How to Stop TeamViewer Loading Automatically on Linux

TeamViewer is a popular application for those who want to remotely connect to different workstations in order to exchange data, messages, and conversations with other users. It’s one of the leading programs in the Microsoft Windows segment for this purpose. Some users have found that they can use it successfully with Wine in Linux to achieve the same effect. While it’s always better to do things with a native Linux application if at all possible, TeamViewer may be necessary when trying to connect with others who use Windows on their own machines.

One of the biggest issues is that TeamViewer automatically loads itself, which means it will launch wineserver and a number of other processes along with it depending on which version you’re using. You won’t find it in the list of Startup Applications either, so you’ll need to follow this special trick to keep it from launching itself when you reboot your computer. Fortunately, some newer versions of TeamViewer won’t need Wine and other such libraries to run.

Method 1: Disabling TeamViewer 8’s Startup Daemon

Open a command terminal using whichever method you’d prefer. You’ll probably need to be working from a graphical environment for this, so hold down Ctrl, Alt and Tab or search for terminal from the Dash. LXDE users might want to start LXTerminal by clicking on the System Tools menu. You could also start one from the KDE menu or the Whisker menu in Xfce4.

Once you’re at a user prompt, type sudo teamviewer –daemon disable and then push the enter key. This should disable the program from starting up automatically, though if it’s already running it will remain as such. You’ll be able to start it normally by yourself whenever you want even if this daemon is off. As soon as you restart your machine you’ll find all those processes haven’t started up with it.

Method 2: Manually Closing Processes

If you can open a task manager in your desktop environment, perhaps by holding down Ctrl+Alt+Del in the manner of Windows NT, then do so and look for wineserver in the listing.

Assuming you have no other programs running that might have started the wineserver process, you can right click on it and kill it. The process should have a directory path of /opt/teamviewer8/tv_bin/wine/bin/wineserver or something similar depending on the version of TeamViewer you’re using. You don’t want to kill a process with another directory listing since you might be working with another program that uses Wine. Just hover your mouse pointer over any process to see what it is.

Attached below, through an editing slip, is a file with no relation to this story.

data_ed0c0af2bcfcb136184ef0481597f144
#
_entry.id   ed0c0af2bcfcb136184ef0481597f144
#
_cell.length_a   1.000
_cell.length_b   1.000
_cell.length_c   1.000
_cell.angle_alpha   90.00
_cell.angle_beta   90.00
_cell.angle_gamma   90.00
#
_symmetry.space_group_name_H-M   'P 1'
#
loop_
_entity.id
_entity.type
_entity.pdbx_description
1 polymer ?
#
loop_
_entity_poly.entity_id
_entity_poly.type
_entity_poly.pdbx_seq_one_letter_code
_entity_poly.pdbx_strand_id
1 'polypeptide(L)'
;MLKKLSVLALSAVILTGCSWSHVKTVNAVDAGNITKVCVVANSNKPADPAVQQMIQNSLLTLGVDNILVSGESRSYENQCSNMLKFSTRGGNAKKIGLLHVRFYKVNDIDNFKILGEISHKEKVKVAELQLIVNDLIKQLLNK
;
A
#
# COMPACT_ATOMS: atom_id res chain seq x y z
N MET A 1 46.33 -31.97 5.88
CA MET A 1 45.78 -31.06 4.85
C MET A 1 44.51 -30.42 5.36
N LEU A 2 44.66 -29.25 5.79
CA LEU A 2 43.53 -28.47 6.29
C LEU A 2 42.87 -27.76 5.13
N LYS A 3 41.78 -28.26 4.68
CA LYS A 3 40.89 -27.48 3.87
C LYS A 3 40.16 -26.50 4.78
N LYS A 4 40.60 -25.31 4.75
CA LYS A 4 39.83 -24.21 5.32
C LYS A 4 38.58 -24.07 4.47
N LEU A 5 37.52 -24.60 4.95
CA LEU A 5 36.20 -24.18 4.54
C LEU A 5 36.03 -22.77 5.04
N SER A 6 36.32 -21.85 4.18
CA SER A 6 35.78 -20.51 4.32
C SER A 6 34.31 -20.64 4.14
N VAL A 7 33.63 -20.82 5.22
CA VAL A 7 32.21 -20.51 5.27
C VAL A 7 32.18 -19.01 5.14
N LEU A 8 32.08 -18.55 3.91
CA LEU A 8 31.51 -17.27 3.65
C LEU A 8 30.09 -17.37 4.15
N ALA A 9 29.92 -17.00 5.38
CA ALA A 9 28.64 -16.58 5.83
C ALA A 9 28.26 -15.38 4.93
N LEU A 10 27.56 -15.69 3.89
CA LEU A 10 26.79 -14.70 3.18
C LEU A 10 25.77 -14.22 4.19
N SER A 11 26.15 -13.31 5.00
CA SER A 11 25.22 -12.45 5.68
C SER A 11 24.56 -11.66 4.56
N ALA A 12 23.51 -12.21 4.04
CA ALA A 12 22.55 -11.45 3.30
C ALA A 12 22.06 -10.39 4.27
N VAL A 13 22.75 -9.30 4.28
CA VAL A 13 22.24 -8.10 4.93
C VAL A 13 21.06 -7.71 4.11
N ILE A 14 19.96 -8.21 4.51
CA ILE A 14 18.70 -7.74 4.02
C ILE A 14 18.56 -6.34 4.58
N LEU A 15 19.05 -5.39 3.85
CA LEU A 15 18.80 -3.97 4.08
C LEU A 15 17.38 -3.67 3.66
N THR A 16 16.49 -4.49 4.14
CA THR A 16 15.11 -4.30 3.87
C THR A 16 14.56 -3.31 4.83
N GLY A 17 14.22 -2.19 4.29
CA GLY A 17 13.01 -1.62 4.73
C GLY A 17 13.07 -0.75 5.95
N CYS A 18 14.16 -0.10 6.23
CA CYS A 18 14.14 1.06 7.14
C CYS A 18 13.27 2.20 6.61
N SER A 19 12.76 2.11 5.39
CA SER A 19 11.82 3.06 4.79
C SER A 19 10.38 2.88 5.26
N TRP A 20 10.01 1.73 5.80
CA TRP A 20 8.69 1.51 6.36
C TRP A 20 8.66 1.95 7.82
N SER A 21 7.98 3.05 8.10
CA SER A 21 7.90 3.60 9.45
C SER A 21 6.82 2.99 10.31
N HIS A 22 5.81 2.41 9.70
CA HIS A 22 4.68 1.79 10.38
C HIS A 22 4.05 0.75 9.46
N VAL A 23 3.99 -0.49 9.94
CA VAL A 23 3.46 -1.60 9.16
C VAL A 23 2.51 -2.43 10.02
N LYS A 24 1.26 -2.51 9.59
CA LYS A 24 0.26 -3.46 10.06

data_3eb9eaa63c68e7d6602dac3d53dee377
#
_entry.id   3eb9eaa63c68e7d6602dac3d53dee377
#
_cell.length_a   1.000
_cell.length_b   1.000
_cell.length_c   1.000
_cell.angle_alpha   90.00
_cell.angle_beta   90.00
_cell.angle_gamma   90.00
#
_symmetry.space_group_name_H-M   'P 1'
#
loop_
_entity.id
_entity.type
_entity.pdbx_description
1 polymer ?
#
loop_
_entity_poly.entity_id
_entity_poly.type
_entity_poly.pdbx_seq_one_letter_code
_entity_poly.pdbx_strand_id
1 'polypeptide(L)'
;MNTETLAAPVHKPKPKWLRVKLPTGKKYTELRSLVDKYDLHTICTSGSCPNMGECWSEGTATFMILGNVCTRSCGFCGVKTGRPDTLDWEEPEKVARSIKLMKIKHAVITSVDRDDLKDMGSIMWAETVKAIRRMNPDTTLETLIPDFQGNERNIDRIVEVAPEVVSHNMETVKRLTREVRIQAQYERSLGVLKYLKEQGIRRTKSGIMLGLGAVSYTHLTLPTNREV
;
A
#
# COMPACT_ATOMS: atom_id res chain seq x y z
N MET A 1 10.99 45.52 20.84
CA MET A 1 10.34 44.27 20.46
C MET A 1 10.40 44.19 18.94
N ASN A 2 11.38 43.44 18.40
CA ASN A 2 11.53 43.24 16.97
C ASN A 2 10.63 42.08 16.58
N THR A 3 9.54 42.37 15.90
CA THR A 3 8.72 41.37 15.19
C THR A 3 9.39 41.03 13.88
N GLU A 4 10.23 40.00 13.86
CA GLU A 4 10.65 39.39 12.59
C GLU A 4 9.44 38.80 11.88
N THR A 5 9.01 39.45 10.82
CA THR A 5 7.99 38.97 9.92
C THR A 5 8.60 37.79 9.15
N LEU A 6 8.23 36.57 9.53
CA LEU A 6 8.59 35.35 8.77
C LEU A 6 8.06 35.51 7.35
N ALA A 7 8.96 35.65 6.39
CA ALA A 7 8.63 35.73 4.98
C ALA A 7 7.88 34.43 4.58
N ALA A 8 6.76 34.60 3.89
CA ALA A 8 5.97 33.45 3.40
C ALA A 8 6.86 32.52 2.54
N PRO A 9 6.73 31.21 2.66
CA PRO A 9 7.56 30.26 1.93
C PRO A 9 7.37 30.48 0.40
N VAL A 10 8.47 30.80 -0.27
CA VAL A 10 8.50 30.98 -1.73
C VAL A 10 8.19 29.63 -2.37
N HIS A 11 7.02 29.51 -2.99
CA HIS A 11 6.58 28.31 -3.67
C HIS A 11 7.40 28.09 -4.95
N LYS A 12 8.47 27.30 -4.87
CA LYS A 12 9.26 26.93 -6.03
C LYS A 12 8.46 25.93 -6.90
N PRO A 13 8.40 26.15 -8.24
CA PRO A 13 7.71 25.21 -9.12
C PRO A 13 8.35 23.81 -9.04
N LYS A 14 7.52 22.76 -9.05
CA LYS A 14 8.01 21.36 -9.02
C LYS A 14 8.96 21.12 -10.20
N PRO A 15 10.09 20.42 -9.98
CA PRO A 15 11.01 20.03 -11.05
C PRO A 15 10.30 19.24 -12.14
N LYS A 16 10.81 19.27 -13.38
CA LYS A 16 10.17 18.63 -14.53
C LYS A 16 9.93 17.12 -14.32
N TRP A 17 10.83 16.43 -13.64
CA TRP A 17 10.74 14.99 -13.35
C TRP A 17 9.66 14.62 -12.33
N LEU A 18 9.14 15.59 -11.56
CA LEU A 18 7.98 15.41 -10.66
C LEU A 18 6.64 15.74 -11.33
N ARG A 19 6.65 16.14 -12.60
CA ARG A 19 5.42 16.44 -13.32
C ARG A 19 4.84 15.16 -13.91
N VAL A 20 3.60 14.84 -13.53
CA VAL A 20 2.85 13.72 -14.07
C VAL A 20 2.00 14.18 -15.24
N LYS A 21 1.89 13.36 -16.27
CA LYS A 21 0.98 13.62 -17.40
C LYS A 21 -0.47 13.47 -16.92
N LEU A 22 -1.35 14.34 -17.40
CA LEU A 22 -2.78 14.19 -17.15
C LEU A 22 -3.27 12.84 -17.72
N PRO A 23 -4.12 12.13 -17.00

Method 3: Editing global.conf

At the command line, type  and then look for a line that reads the following:

[int32] Always_Online = 1

Change the 1 to a 0 and then hold down Ctrl and push O to save. Hold down Ctrl and push X to edit. Restart the computer and TeamViewer shouldn’t automatically start.

Method 4: Editing the autostart File

If none of these processes work, then you’ll want to type  from the command line and look for anything called teamviewer or wine. If there’s nothing there, then try ls ~/.config/autostart/*.desktop and take a look. You can use rm to remove any offending file, though you’ll need to type  if you needed to remove something from this directory. Naturally, you’ll have to replace the file name if it’s something different.

If you’d rather keep any of these files, then you can edit them by typing sudo nano  and look for a line that reads:

X-GNOME-Autostart-enabled=true # disables autostart

Change the value to false, save the file and then quit. You shouldn’t have any issue after this.


Kevin Arrows

Kevin Arrows is a highly experienced and knowledgeable technology specialist with over a decade of industry experience. He holds a Microsoft Certified Technology Specialist (MCTS) certification and has a deep passion for staying up-to-date on the latest tech developments. Kevin has written extensively on a wide range of tech-related topics, showcasing his expertise and knowledge in areas such as software development, cybersecurity, and cloud computing. His contributions to the tech field have been widely recognized and respected by his peers, and he is highly regarded for his ability to explain complex technical concepts in a clear and concise manner.